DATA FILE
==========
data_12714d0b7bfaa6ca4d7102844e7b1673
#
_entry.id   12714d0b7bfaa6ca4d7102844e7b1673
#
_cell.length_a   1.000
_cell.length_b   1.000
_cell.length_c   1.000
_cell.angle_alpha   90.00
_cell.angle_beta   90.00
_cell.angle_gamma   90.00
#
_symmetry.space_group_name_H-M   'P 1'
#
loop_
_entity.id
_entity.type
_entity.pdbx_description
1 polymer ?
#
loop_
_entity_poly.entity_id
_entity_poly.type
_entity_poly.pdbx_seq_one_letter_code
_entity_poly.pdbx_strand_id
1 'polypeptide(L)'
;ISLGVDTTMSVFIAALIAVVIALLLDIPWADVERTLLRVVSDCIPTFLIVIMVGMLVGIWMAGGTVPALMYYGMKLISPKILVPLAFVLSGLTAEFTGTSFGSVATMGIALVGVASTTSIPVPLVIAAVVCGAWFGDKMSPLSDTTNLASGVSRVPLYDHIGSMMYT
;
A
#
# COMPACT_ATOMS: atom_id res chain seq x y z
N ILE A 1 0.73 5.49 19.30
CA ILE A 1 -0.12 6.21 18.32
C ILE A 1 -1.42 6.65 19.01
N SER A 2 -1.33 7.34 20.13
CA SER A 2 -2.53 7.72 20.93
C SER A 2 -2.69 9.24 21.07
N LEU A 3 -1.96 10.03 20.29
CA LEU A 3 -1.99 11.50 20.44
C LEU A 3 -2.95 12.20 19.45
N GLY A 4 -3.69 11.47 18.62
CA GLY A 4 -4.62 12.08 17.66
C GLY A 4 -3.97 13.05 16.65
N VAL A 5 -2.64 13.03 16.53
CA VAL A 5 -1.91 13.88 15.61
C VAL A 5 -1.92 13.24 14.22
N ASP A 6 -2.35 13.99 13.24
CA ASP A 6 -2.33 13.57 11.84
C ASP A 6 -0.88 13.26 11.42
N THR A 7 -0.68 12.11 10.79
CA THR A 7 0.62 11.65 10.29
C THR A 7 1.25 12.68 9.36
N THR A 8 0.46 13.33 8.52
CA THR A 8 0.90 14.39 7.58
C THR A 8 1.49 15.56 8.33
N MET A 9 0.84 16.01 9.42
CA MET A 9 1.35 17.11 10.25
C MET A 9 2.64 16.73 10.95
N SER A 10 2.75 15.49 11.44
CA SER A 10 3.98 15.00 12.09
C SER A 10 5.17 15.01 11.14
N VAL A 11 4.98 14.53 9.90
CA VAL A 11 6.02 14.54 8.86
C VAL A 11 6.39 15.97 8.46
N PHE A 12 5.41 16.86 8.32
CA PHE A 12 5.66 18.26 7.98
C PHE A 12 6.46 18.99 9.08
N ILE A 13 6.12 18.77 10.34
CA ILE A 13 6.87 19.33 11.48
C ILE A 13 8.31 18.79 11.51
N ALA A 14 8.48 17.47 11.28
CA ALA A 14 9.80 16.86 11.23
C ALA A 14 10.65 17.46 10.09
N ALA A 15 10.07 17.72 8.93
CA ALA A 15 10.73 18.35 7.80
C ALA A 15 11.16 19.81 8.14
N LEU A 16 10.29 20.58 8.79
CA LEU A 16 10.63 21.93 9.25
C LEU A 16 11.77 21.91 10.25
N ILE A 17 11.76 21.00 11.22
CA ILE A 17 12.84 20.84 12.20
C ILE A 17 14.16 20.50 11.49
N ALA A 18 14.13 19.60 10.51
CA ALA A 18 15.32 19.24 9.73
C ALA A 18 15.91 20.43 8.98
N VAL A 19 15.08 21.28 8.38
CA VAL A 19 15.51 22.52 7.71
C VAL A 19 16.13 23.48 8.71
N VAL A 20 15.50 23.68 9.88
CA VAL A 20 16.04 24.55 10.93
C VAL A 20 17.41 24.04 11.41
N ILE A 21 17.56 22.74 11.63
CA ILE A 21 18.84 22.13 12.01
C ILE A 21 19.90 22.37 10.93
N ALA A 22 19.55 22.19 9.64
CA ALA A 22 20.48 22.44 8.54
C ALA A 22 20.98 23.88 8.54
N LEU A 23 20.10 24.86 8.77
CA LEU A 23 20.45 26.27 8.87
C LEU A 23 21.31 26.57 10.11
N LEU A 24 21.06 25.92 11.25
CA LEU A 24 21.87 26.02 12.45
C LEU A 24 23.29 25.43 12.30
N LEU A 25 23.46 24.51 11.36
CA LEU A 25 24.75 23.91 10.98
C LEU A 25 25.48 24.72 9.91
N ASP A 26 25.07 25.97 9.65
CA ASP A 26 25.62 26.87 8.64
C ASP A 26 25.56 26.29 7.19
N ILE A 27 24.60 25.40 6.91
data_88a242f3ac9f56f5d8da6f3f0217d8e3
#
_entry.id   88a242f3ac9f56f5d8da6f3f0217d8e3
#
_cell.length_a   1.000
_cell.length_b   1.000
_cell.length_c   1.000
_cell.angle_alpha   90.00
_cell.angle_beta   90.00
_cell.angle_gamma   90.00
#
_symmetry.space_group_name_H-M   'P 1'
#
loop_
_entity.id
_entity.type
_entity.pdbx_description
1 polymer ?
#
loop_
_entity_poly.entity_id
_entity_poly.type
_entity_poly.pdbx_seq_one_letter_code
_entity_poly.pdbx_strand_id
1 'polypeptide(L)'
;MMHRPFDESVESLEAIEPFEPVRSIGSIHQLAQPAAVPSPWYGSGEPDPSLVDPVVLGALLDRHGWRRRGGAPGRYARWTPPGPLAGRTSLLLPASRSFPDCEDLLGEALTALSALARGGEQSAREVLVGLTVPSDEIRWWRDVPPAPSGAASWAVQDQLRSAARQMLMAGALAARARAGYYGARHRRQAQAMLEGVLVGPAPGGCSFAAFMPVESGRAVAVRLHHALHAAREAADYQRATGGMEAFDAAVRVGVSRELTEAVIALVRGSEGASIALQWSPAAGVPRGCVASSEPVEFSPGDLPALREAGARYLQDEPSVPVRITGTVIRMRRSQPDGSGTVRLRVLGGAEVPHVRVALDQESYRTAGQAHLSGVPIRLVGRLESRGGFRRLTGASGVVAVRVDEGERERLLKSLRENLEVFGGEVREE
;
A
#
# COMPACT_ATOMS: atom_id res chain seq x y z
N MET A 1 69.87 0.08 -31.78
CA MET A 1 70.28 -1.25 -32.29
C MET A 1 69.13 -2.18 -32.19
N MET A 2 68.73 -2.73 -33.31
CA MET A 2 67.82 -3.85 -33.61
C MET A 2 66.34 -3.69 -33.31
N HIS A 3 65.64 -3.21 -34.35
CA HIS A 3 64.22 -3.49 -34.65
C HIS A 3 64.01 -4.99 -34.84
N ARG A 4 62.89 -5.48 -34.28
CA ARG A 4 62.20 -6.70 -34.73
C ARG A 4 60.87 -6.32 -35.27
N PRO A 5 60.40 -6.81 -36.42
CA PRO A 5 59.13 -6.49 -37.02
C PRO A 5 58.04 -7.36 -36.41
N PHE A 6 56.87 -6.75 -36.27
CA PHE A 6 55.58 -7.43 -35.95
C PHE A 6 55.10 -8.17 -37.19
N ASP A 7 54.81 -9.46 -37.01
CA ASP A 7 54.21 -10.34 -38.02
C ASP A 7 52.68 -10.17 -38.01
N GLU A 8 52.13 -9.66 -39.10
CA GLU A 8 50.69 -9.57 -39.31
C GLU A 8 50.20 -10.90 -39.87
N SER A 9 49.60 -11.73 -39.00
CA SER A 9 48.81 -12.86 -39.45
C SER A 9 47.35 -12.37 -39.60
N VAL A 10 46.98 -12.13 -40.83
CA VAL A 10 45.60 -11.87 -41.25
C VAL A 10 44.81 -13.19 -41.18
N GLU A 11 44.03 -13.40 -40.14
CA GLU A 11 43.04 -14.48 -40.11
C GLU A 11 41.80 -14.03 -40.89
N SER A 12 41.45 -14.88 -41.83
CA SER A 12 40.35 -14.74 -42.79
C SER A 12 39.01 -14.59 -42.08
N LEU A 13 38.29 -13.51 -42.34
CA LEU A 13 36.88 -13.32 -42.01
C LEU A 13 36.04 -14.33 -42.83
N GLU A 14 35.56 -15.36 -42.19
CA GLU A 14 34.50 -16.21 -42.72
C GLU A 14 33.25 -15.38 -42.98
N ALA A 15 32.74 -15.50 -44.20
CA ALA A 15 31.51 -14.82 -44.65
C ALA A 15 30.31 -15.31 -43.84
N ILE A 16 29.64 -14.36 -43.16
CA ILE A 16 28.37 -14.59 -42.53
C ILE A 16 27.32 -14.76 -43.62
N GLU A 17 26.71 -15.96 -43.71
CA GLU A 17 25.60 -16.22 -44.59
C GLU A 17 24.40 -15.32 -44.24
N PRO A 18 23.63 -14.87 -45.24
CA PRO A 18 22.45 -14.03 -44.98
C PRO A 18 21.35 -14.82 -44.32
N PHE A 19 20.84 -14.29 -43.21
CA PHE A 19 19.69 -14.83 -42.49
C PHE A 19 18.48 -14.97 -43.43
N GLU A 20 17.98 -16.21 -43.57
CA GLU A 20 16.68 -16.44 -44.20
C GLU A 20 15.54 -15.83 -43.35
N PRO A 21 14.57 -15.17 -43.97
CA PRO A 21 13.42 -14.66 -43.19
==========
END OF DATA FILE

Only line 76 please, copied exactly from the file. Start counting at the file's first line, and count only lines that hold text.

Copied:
N LEU A 16 10.29 20.58 8.79